The Gentlemen Movie Review: Hugh Grant is so charming in Guy Ritchie's film, it hurts

The Gentlemen Movie Review: Guy Ritchie infuses his own flavour of charisma and old school charm to an overused genre and lets the cast, especially a scene-stealing act by Hugh Grant, do their thing. Read Pinvilla's review below.

Updated on Feb 01, 2020   |  08:57 AM IST  |  746.1K
Directed by Guy Ritchie, The Gentlemen released in India today, i.e. January 31, 2020.
Directed by Guy Ritchie, The Gentlemen released in India today, i.e. January 31, 2020.

The Gentlemen

The Gentlemen Cast: Matthew McConaughey, Charlie Hunnam, Henry Golding, Hugh Grant

The Gentlemen Director: Guy Ritchie

The Gentlemen Stars: 3.5/5

The Gentlemen, at first glance, may seem like a stereotypical been there, seen that Gangster-genre movie where the bad guys dole out crimes in a classy fashion which can rival even their crisp, dapper attire. Yes, that's very much what this Guy Ritchie directorial embodies initially, but it's the jumbled up jigsaw puzzle of a storyline, which does reach a final, satisfying destination, that makes this eccentric watch such an entertainer. Backed with a stellar star cast, that could even give even last year's Knives Out a run for its money, we see usually 'serious' actors like Matthew McConaughey and Charlie Hunnam having a whole lot of fun with the pleasantly enriched script.

The Gentlemen centers around the flamboyant American drug lord Mickey Pearson (Matthew McConaughey), who wants to retire and decides to do one final deed, which is selling his ambitious marijuana passion project to billionaire Matthew Berger (Jeremy Strong) and earn big dough. However, there's a thorn in his family retirement plan and his name is Fletcher (Hugh Grant), an effervescent private investigator who blackmails Mickey's head of security Raymond (Charlie Hunnam) with evidence of some dodgy murders accidentally committed by Pearson's posse.

I'll admit it, initially, it took some time for me to get a hang of what's really going on as Fletcher narrates to Raymond, and in turn the audience, about well, what's really going on! Even the narration by Fletcher has the Guy Ritchie touch attached as it's not a simple storyline. But rather, we are taken on a mysterious journey, in a screenplay non-linear format, as the puzzle pieces are fitted one-by-one and you're left guessing untill the very end.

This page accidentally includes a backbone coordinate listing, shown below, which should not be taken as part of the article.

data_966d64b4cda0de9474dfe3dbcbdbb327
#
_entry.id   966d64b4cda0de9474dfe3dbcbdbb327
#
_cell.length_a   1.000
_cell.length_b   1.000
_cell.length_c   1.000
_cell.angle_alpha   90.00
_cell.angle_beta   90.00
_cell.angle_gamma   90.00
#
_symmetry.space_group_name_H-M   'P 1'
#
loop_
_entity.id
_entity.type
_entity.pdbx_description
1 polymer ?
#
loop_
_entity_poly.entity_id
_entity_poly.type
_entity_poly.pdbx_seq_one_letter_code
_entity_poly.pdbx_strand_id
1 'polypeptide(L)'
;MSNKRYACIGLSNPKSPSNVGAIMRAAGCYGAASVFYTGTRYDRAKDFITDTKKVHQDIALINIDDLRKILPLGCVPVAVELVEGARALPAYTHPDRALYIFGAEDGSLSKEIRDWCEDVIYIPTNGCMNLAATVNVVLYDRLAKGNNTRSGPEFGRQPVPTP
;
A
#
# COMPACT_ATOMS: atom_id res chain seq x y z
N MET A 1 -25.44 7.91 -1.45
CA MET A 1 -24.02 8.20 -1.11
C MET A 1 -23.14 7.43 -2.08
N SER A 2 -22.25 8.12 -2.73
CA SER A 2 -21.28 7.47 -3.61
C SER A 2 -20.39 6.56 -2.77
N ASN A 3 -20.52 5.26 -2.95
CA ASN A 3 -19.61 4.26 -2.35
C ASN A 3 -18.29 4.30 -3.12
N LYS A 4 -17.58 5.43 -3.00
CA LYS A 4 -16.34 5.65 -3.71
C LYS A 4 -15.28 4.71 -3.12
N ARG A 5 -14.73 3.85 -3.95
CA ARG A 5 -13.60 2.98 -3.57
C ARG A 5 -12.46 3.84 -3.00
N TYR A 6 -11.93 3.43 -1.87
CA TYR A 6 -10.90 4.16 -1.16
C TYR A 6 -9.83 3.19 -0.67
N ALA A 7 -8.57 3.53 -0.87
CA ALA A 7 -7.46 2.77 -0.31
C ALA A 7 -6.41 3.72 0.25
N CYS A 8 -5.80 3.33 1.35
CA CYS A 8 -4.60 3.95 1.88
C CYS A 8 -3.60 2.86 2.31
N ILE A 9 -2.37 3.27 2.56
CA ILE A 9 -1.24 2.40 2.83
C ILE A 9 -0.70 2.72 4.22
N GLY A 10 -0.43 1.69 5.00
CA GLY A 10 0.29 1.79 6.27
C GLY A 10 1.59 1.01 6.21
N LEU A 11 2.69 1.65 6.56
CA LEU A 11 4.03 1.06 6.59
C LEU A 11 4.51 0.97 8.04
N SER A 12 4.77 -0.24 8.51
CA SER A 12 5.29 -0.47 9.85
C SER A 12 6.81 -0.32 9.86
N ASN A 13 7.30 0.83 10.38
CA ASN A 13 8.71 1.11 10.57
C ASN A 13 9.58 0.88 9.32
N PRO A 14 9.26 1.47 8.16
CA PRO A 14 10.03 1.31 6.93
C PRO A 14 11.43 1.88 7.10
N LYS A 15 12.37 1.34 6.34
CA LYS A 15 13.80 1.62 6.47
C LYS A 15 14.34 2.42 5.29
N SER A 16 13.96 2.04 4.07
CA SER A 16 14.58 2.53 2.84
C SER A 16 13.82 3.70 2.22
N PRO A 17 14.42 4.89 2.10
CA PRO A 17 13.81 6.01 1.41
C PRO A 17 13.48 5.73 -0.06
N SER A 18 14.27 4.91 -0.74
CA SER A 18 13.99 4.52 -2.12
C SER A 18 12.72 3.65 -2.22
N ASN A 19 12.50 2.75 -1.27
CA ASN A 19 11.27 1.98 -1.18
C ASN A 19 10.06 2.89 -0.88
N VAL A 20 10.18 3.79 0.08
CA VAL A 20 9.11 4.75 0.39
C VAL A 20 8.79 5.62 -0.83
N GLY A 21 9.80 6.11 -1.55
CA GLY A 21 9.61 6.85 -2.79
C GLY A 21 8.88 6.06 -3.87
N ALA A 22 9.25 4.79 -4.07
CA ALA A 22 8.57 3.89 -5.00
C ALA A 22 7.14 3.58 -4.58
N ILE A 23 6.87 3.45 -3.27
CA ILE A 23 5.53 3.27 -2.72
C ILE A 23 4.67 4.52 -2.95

First up, I can't stop praising the true hero of Ritchie's directorial, which is the underrated Hugh Grant. The actor is anything but a gentleman in the film and that's a compliment of the highest regard for someone who starred in Notting Hill and Love Actually. Hugh is so very charming as Fletcher with his Cockney accent and an overzealous approach to seduce Raymond with sexual innuendos as a constant in his personal dictionary. Some of the wittiest lines in The Gentleman have been thrust into the trusted shoulders of Mr. Grant. He perfectly concocts a character who steals the show in every frame and it's his back and forth with Charlie that can't help but tickle one's funny bone. On the other hand, Matthew spices up the character of the gloriously dominant Mickey with his effortless personality and a deep baritone which is crisp, like his dapper suits. Just like Mickey, Hunnam's Raymond is a silent weapon that strikes like a gentleman, though the actor's stress on enunciating everything he says with his words and body language can dampen the tone of the film at times.

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Colin Farrell as the coach of a bunch of juvenile delinquents, who gets caught in the mess that is Mickey Pearson's life, has limited screen time but you can see the actor enjoying himself. It's uncomplicated and works! Also, what a welcome surprise to see Michelle Dockery as Rosalind Pearson, who isn't subjugated to just being a pretty trophy wife to Mickey but actually packs a punch or two of her own. However, the weak link in The Gentleman is the monochromatic lull of a character, that is aptly named Dry Eye, played by the usually delightful Henry Golding. When you have such strong characters, it's disheartening to see someone with Henry's caliber reduced to a stereotypical Asian character in a British film.

It may seem as though The Gentlemen rides high on the coattails of its beyond impressive cast but it's not just that. It's the way that Guy Ritchie has infused his style of filmmaking to an overused genre. While many components are begged, borrowed and stolen from the eccentric filmmaker's previous hits; a familiar background score to the Sherlock Holmes franchise and a familiar style treatment to The Man from U.N.C.L.E, The Gentlemen still manages to come up with a new portion that clicks and makes us chant, 'Alright! Alright! Alright!'. We'd totally say yes to any of these gentlemen!

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